Vatsal Shah, Ph.D., P.E., D.GE

Principal Engineer at ANS Geo, Inc.


Shah’s experience spans the banner of civil engineering and infrastructure, with his prior role as a leader of geotechnical services for an Engineering News-Record (ENR) top 20 international design firm. He has been responsible as geotechnical practice leader for all energy projects, as well as a variety of geotechnical services across the east and south and has managed a geotechnical department consisting of 30 geotechnical staff located across the United States. Shah is currently responsible for managing and maintaining ANS Geo’s operations and growth across the United States, as well as oversight of civil, structural, and geotechnical professionals who conduct geotechnical investigation programs, evaluate laboratory test results, and provide geotechnical recommendations for foundations, structures, retaining walls, slope stability, and other infrastructure improvements.

Shah has been nationally recognized by ENR as one of the Top 20 under 40 for the New York Metropolitan Region, the American Society of Civil Engineers as the “Face of Civil Engineering” for 2013, and as “Young Engineer of the Year” by the National Society of Professional Engineers in 2019. He also maintains active faculty positions at both NYU Tandon School of Engineering in Brooklyn, New York and New Jersey Institute of Technology in Newark, New Jersey as an adjunct professor teaching undergraduate and graduate courses in geotechnical and geo-environmental engineering.

How did engineering become a passion of yours?

Luckily for me, my dad was a civil engineer, and my great grandfather was an architect—so, while you could say that this passion ran in my blood, I was lucky to have people in my life who I looked up to inspire me onto this path. I’d say that’s probably true for most engineers—we all likely knew someone of trust who introduced us to something that we never knew we had a passion for. That’s why it’s so important for fellow engineers to introduce family, friends, and students to what we do as engineers… you never know who you’ll inspire!

What are your overall thoughts on the future of engineering and/or professional licensure? Biggest opportunities? Biggest challenges?

I think the future of engineering is incredibly bright, with new innovations developing as we collaborate and cross-pollinate between different fields. In the distant and not-so-distant past, growth and innovation were progressive, with new ideas, methods, and tools building upon previous versions and incremental steps. For example, now and into the future, we’re going to find civil engineers working with electrical engineers to add sensors to make “smart” infrastructure or aerospace engineers working with agricultural engineers to develop low and no-emission biofuels—it’s really an exciting time to be an engineer. The biggest challenge we face, though, is keeping up with the demand for engineers and licensed professionals and passing knowledge and wisdom between generations. We’ll need to inspire the students and future engineers behind us, train and encourage those around us, and transfer knowledge to-and-from those that are ahead of us.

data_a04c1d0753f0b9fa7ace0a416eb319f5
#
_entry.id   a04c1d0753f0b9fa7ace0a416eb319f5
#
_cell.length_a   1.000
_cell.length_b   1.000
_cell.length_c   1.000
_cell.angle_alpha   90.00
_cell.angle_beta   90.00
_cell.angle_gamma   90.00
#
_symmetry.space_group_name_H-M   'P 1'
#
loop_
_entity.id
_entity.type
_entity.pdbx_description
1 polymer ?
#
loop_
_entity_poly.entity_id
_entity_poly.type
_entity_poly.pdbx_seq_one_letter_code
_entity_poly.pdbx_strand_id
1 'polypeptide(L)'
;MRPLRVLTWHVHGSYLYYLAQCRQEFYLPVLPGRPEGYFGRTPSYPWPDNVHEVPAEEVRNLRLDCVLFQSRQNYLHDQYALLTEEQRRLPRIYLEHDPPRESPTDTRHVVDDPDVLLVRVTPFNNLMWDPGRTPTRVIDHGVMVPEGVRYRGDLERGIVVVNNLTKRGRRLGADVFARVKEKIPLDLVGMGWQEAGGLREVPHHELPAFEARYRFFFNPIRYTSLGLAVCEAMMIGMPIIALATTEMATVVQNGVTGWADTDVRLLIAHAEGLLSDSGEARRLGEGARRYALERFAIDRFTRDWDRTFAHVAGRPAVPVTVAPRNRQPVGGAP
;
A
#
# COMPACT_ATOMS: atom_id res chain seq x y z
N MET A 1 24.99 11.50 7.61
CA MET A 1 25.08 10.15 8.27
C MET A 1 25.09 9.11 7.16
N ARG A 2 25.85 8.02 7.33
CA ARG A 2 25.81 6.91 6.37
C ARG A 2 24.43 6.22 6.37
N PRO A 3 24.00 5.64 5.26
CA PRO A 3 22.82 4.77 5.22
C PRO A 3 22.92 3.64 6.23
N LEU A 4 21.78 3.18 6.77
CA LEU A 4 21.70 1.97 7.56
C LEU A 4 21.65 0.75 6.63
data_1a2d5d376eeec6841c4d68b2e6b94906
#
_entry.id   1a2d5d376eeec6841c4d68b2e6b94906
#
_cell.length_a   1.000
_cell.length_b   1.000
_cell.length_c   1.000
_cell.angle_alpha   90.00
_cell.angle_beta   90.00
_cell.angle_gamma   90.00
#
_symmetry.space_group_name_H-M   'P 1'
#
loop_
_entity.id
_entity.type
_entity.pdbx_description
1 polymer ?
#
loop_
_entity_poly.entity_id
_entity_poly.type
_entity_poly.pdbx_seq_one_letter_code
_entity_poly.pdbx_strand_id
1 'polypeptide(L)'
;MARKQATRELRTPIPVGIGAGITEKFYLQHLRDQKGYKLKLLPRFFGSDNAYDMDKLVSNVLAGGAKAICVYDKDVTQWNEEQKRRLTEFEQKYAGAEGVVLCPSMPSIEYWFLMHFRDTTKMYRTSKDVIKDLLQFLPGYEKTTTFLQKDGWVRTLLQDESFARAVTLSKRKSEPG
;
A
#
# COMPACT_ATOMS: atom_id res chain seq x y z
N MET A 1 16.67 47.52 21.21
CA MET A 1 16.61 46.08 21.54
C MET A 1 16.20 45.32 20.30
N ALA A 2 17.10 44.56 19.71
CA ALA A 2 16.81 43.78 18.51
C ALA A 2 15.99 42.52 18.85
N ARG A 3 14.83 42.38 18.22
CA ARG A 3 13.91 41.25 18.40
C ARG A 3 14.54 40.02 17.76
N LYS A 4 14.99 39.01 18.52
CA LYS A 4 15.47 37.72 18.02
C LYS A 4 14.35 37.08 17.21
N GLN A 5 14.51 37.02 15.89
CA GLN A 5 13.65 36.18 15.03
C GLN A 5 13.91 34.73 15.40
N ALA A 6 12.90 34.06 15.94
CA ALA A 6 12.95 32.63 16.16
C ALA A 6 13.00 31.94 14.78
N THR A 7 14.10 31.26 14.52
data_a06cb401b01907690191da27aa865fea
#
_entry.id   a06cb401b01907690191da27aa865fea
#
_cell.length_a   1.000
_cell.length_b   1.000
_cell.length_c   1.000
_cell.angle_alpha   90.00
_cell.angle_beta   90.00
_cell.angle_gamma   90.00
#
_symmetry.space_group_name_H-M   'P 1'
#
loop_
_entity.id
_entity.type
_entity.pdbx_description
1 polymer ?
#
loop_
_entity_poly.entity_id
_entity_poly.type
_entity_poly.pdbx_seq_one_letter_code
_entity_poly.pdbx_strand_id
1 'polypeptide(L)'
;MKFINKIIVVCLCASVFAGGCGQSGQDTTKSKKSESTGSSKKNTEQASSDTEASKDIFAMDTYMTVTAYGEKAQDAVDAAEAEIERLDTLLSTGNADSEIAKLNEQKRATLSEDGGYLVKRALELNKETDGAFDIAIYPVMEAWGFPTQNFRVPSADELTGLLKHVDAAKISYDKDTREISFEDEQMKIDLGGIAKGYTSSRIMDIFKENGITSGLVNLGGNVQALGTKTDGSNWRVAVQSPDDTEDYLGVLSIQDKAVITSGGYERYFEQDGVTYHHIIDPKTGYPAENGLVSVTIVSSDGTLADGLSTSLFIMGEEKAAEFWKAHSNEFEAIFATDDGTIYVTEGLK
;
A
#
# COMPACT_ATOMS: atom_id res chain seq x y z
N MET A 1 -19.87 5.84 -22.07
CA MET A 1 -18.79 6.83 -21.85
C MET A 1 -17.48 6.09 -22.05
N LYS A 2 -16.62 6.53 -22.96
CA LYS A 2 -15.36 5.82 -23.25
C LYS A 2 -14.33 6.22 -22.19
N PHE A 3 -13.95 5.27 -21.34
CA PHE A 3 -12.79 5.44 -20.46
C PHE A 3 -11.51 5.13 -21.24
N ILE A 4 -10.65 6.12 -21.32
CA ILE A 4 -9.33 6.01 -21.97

What advice would you give to those who are considering becoming a PE?

Take that step forward, and don’t look back. While studying for and passing the PE is an accomplishment, remember that becoming a PE doesn’t just mean passing a rigorous exam. Whether it’s for a promotion, to add those two coveted letters after your name, financial incentive, or increased sense of responsibility, becoming a PE can be fulfilling for a variety of life’s goals.

How has being professionally licensed helped you in your career?

Professional licensure was probably the most important investment I could’ve made in myself. The moment I received my PE license, it turned my “job” into a “career,” and it set me on a path of lifelong learning, established strong ethical values, and has provided me personal fulfillment knowing that my life’s work as a professional will have a significant and positive impact on society. It also doesn’t hurt that, on average, having a PE license does have increased economic benefits and job stability.